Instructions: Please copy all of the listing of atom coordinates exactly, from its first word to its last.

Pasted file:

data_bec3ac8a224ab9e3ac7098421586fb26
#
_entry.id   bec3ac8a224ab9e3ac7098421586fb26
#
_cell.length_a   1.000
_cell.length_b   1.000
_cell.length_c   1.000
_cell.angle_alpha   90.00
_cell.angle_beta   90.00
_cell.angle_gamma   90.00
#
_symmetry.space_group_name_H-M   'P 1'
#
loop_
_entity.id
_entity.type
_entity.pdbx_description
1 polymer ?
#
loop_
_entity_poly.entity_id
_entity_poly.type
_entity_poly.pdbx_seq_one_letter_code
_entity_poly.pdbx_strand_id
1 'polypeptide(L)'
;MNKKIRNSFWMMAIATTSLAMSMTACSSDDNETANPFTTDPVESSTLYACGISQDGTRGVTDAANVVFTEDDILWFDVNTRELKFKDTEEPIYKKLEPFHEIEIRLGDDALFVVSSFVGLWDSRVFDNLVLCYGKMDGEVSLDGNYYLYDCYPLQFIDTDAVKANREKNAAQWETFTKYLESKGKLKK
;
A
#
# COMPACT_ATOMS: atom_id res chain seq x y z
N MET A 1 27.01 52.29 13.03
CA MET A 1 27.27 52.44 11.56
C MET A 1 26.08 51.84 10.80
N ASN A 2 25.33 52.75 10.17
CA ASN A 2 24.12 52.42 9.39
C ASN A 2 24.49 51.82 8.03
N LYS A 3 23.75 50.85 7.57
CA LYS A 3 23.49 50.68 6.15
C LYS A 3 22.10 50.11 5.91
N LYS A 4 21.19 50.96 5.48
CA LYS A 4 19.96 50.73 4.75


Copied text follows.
data_bec3ac8a224ab9e3ac7098421586fb26
#
_entry.id   bec3ac8a224ab9e3ac7098421586fb26
#
_cell.length_a   1.000
_cell.length_b   1.000
_cell.length_c   1.000
_cell.angle_alpha   90.00
_cell.angle_beta   90.00
_cell.angle_gamma   90.00
#
_symmetry.space_group_name_H-M   'P 1'
#
loop_
_entity.id
_entity.type
_entity.pdbx_description
1 polymer ?
#
loop_
_entity_poly.entity_id
_entity_poly.type
_entity_poly.pdbx_seq_one_letter_code
_entity_poly.pdbx_strand_id
1 'polypeptide(L)'
;MNKKIRNSFWMMAIATTSLAMSMTACSSDDNETANPFTTDPVESSTLYACGISQDGTRGVTDAANVVFTEDDILWFDVNTRELKFKDTEEPIYKKLEPFHEIEIRLGDDALFVVSSFVGLWDSRVFDNLVLCYGKMDGEVSLDGNYYLYDCYPLQFIDTDAVKANREKNAAQWETFTKYLESKGKLKK
;
A
#
# COMPACT_ATOMS: atom_id res chain seq x y z
N MET A 1 27.01 52.29 13.03
CA MET A 1 27.27 52.44 11.56
C MET A 1 26.08 51.84 10.80
N ASN A 2 25.33 52.75 10.17
CA ASN A 2 24.12 52.42 9.39
C ASN A 2 24.49 51.82 8.03
N LYS A 3 23.75 50.85 7.57
CA LYS A 3 23.49 50.68 6.15
C LYS A 3 22.10 50.11 5.91
N LYS A 4 21.19 50.96 5.48
CA LYS A 4 19.96 50.73 4.75